The 14 songs that chose her are quite an eclectic bunch, not always what you would expect from an angst-ridden cynic. Highlights include Leonard Cohen's "Hallelujah," with a mournful cello behind Williams's crisp sweet melancholy vocal as it rises in passion. This is an iconic song, and Williams's cover is masterful.
Her take on the bluesy Mae West track "A Guy What Takes His Time" is magic. There is a suggestive wink in her voice every bit as sexy as the brash and brassy original. Tim Hardin's "How Can We Hang On to a Dream" is an understated lover's lament. Simple, understated production is also the hallmark of her cover of the Bee Gees song "I Started A Joke." This is an especially interesting contrast to the big orchestrations characteristic of the Gibbs in their glory.
Indeed, these clean simple arrangements are the ideal accompaniment for the crystal purity of Williams's vocals. Whether it’s the catchy melody of The Byrds classic "The Ballad of Easy Rider" and Nico's "These Days" or the pounding emphasis of Nirvana's "All Apologies," she has a knack for making the song her own. There are covers of Neil Young, Big Star, Lee Hazelwood, Python Lee Jackson and The Velvet Underground as well, all with that low key approach that defines her music. You can see what I mean by eclectic, and really, there isn't a dud in the bunch.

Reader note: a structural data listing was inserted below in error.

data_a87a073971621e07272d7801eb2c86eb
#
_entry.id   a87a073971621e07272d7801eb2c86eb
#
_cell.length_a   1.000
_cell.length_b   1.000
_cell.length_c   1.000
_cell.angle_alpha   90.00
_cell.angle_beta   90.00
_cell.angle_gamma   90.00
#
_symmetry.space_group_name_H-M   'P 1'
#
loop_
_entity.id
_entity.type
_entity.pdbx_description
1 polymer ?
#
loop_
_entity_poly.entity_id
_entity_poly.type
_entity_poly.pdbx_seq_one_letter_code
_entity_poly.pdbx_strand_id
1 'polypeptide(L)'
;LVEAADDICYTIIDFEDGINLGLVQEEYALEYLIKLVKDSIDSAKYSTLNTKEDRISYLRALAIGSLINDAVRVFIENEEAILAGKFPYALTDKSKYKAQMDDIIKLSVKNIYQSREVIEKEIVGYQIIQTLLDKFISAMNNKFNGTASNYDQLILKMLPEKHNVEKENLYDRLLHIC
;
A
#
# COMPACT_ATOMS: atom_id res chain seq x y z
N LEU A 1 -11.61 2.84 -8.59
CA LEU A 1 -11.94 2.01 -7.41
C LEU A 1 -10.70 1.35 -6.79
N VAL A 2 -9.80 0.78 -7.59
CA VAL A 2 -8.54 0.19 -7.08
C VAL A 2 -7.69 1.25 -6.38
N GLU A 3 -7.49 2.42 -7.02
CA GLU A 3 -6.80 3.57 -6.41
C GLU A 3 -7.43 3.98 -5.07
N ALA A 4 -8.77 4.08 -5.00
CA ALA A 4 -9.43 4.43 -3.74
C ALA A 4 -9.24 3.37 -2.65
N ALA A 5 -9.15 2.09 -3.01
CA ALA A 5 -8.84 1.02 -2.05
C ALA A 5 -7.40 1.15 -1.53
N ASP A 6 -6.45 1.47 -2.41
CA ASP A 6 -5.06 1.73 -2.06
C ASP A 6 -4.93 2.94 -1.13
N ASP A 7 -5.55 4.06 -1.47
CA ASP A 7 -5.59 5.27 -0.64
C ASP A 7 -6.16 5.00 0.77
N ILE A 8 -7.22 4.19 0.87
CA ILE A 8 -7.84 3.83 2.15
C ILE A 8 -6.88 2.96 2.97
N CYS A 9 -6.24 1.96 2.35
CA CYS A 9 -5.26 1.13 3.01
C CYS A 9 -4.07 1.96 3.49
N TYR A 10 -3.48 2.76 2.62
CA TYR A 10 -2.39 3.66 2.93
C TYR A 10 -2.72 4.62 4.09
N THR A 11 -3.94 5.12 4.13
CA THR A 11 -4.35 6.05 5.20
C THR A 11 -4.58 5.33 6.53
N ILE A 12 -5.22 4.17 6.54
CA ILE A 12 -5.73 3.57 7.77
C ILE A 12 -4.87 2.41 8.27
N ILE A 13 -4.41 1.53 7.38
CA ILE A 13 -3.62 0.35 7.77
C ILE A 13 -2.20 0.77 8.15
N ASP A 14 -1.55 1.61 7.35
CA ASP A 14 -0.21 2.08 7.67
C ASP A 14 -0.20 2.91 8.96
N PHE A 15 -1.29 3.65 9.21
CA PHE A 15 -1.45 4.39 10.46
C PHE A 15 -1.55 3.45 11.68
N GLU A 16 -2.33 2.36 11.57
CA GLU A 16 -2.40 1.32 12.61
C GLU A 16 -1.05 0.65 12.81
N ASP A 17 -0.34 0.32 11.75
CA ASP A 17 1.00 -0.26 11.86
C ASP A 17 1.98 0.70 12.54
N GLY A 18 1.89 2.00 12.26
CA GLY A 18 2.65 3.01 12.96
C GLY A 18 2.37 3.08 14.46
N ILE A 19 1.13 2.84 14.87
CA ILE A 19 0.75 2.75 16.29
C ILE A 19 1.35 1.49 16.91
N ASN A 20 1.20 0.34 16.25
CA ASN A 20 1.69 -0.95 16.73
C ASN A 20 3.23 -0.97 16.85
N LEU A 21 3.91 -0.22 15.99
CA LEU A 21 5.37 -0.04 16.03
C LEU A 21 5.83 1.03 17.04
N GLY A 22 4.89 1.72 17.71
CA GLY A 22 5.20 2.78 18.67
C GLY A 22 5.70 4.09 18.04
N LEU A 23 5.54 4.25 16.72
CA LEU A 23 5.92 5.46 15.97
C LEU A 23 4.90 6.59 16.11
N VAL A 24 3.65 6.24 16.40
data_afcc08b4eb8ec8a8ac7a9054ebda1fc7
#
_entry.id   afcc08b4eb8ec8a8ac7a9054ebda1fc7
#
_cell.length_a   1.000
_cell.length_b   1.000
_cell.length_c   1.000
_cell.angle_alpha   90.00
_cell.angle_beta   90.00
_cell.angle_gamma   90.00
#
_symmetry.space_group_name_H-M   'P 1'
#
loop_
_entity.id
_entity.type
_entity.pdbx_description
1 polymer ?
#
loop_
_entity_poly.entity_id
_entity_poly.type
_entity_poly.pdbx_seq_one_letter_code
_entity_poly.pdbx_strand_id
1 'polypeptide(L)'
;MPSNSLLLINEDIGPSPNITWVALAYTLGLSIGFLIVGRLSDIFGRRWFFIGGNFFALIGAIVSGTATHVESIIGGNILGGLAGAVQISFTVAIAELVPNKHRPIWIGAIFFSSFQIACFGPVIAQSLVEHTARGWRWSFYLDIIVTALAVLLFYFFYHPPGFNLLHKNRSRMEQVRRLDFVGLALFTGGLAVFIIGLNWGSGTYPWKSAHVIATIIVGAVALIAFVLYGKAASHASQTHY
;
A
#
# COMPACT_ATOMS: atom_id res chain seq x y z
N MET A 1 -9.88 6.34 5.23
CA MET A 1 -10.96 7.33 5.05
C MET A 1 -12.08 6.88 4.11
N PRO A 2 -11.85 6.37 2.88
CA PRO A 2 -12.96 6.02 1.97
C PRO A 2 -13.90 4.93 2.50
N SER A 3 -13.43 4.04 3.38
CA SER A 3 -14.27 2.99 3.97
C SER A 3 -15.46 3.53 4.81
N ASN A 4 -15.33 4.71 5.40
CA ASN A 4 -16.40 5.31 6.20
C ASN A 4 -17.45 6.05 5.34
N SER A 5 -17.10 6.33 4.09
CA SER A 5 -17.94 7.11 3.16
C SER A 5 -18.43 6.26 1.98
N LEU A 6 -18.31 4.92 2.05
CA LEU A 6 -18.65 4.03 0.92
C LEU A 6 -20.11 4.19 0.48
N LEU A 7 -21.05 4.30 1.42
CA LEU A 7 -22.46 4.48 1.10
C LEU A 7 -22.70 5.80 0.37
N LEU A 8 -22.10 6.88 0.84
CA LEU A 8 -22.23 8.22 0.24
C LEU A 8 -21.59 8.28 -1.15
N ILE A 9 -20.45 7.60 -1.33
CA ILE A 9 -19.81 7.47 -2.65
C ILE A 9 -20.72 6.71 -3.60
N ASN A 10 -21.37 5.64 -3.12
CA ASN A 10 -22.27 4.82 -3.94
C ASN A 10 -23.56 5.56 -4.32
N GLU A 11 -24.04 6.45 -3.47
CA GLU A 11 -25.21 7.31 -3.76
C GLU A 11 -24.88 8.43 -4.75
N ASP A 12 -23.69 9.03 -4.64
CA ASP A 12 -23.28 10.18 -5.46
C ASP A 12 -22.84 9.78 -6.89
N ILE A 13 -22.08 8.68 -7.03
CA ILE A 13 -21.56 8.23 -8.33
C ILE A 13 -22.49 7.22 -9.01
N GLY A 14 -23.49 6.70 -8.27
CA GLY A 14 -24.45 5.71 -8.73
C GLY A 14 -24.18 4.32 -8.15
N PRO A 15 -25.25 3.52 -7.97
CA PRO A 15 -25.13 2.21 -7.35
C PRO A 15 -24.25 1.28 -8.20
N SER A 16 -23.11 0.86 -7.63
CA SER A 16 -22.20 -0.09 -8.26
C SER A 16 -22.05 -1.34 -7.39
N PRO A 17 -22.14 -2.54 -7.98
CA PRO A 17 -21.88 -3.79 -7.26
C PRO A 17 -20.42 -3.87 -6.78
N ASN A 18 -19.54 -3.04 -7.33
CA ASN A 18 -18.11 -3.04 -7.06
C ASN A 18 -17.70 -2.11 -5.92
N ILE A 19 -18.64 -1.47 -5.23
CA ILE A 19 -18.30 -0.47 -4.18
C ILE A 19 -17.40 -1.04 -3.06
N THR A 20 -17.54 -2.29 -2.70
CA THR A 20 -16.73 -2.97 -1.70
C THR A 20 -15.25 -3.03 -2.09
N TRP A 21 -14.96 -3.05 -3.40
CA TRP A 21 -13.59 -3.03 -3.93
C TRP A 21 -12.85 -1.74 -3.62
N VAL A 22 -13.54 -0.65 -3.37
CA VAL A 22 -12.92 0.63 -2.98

There is some question about whether an artist capable of writing songs like those on The Quickening should be spending one's time covering the songs of other artists. Why not leave that to the singers who can't write their own material? This is not an unreasonable position.
On the other hand, there is no end to the great singer/songwriters who have taken time out to cover the work of others and come up with magical recordings. Land that lies fallow for awhile, renews itself, and comes back is more productive than land that is constantly planted. Besides, who is there to say that you can't do both? Kathryn Williams can do both, and she can do them well. Here's hoping she keeps doing so.